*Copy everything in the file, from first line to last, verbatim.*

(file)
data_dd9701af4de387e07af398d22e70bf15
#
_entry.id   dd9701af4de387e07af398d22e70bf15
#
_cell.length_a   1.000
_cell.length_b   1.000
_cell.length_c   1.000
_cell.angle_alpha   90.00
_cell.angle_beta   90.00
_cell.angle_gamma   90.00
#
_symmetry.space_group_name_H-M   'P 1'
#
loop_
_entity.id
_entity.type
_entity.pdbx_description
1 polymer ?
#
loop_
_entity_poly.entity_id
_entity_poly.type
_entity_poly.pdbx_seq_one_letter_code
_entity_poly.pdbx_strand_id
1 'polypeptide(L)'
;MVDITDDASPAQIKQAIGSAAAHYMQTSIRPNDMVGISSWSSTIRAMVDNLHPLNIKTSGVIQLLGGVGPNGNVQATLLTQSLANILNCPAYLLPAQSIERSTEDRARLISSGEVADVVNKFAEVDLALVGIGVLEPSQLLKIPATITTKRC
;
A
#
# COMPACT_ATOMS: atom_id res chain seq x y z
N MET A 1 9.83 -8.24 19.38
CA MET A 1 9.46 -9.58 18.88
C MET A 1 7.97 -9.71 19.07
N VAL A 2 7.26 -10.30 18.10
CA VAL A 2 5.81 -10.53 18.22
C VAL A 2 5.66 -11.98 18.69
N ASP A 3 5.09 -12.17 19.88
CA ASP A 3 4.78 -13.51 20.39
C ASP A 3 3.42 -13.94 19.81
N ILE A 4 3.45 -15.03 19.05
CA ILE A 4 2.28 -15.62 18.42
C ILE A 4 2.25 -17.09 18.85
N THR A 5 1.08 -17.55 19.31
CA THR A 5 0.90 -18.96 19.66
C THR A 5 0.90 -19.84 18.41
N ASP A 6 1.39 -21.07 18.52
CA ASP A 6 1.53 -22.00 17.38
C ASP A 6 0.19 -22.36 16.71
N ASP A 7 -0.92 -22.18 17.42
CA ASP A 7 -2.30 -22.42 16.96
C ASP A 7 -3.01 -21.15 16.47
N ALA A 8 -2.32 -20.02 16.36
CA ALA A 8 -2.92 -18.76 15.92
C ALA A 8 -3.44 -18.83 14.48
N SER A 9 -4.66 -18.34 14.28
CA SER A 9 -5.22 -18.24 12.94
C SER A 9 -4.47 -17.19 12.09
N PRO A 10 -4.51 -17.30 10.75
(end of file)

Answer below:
data_dd9701af4de387e07af398d22e70bf15
#
_entry.id   dd9701af4de387e07af398d22e70bf15
#
_cell.length_a   1.000
_cell.length_b   1.000
_cell.length_c   1.000
_cell.angle_alpha   90.00
_cell.angle_beta   90.00
_cell.angle_gamma   90.00
#
_symmetry.space_group_name_H-M   'P 1'
#
loop_
_entity.id
_entity.type
_entity.pdbx_description
1 polymer ?
#
loop_
_entity_poly.entity_id
_entity_poly.type
_entity_poly.pdbx_seq_one_letter_code
_entity_poly.pdbx_strand_id
1 'polypeptide(L)'
;MVDITDDASPAQIKQAIGSAAAHYMQTSIRPNDMVGISSWSSTIRAMVDNLHPLNIKTSGVIQLLGGVGPNGNVQATLLTQSLANILNCPAYLLPAQSIERSTEDRARLISSGEVADVVNKFAEVDLALVGIGVLEPSQLLKIPATITTKRC
;
A
#
# COMPACT_ATOMS: atom_id res chain seq x y z
N MET A 1 9.83 -8.24 19.38
CA MET A 1 9.46 -9.58 18.88
C MET A 1 7.97 -9.71 19.07
N VAL A 2 7.26 -10.30 18.10
CA VAL A 2 5.81 -10.53 18.22
C VAL A 2 5.66 -11.98 18.69
N ASP A 3 5.09 -12.17 19.88
CA ASP A 3 4.78 -13.51 20.39
C ASP A 3 3.42 -13.94 19.81
N ILE A 4 3.45 -15.03 19.05
CA ILE A 4 2.28 -15.62 18.42
C ILE A 4 2.25 -17.09 18.85
N THR A 5 1.08 -17.55 19.31
CA THR A 5 0.90 -18.96 19.66
C THR A 5 0.90 -19.84 18.41
N ASP A 6 1.39 -21.07 18.52
CA ASP A 6 1.53 -22.00 17.38
C ASP A 6 0.19 -22.36 16.71
N ASP A 7 -0.92 -22.18 17.42
CA ASP A 7 -2.30 -22.42 16.96
C ASP A 7 -3.01 -21.15 16.47
N ALA A 8 -2.32 -20.02 16.36
CA ALA A 8 -2.92 -18.76 15.92
C ALA A 8 -3.44 -18.83 14.48
N SER A 9 -4.66 -18.34 14.28
CA SER A 9 -5.22 -18.24 12.94
C SER A 9 -4.47 -17.19 12.09
N PRO A 10 -4.51 -17.30 10.75